• Because it allows you to back up your claims. When it comes to getting a budget for a new SEM campaign, it's much more convincing to say that the last Google Ads campaign had a 250% ROI than simply stating that paid advertising brings more customers. Moreover, with the right analysis, you can not only explain what happened, but also why.
  • Because it helps you achieve your marketing goals. All online marketing actions should be oriented to an overall objective, for example, to increase lead generation or sales. Marketing analytics makes it possible to know how we are progressing on that path and to correct the course whenever necessary.

7 Good Practices For Marketing Analytics

Marketing analysis is both a science and an art. It involves gathering information, and then knowing what to do with the data you’ve collected. Here are 7 best practices of marketing analytics:

  1. Take A Strategic Approach
  2. Segment Your Data
  3. Understand Your Business
  4. Monitor the Quality of the Data
  5. See What Doesn’t Work
  6. Avoid Biases
  7. Think About the Future

1. Take A Strategic Approach

The amount of data you can collect with marketing analytics tools is simply overwhelming, so you need a system to filter and focus on the essentials.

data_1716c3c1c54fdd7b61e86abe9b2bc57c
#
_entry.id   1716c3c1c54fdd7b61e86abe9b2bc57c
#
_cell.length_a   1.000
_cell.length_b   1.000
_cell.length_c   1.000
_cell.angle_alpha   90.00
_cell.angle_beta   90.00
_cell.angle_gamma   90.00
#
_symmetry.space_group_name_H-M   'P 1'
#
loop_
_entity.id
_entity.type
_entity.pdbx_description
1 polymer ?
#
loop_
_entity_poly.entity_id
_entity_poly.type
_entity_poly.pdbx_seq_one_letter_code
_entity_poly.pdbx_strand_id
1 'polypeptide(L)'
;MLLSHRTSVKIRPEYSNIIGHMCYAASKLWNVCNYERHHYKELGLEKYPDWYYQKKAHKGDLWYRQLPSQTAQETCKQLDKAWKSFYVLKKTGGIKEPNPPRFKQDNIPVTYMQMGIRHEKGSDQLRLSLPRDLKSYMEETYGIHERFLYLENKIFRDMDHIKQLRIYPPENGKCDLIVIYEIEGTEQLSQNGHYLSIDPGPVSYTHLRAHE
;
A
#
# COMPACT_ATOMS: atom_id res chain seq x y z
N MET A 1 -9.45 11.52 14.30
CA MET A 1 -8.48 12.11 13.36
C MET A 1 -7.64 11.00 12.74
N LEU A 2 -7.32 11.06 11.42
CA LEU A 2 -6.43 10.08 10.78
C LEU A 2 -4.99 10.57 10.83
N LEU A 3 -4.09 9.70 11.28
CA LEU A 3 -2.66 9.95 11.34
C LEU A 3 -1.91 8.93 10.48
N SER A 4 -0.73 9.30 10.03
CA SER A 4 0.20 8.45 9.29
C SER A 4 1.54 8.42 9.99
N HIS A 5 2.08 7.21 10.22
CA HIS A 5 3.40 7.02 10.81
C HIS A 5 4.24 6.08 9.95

To achieve this, one of the first steps in the analysis will be to establish your primary and secondary KPIs based on your objectives. This way you will know, for example, that what matters is the click rate on a link to your landing page and not the "Like" number on a Facebook post.

2. Segment Your Data

If you segment your visitors and customers according to their characteristics or behavior, you will have much more specific data and you will be able to see things more clearly.

On a demographic level, you can filter users by age, gender, education level, family situation and much more. And in terms of their behavior, it might make sense to see how your regular customers compare to those who abandon their cart on their first purchase, for example.

3. Understand Your Business

There is no single way to do marketing analytics, but each company and each sector has a particular situation.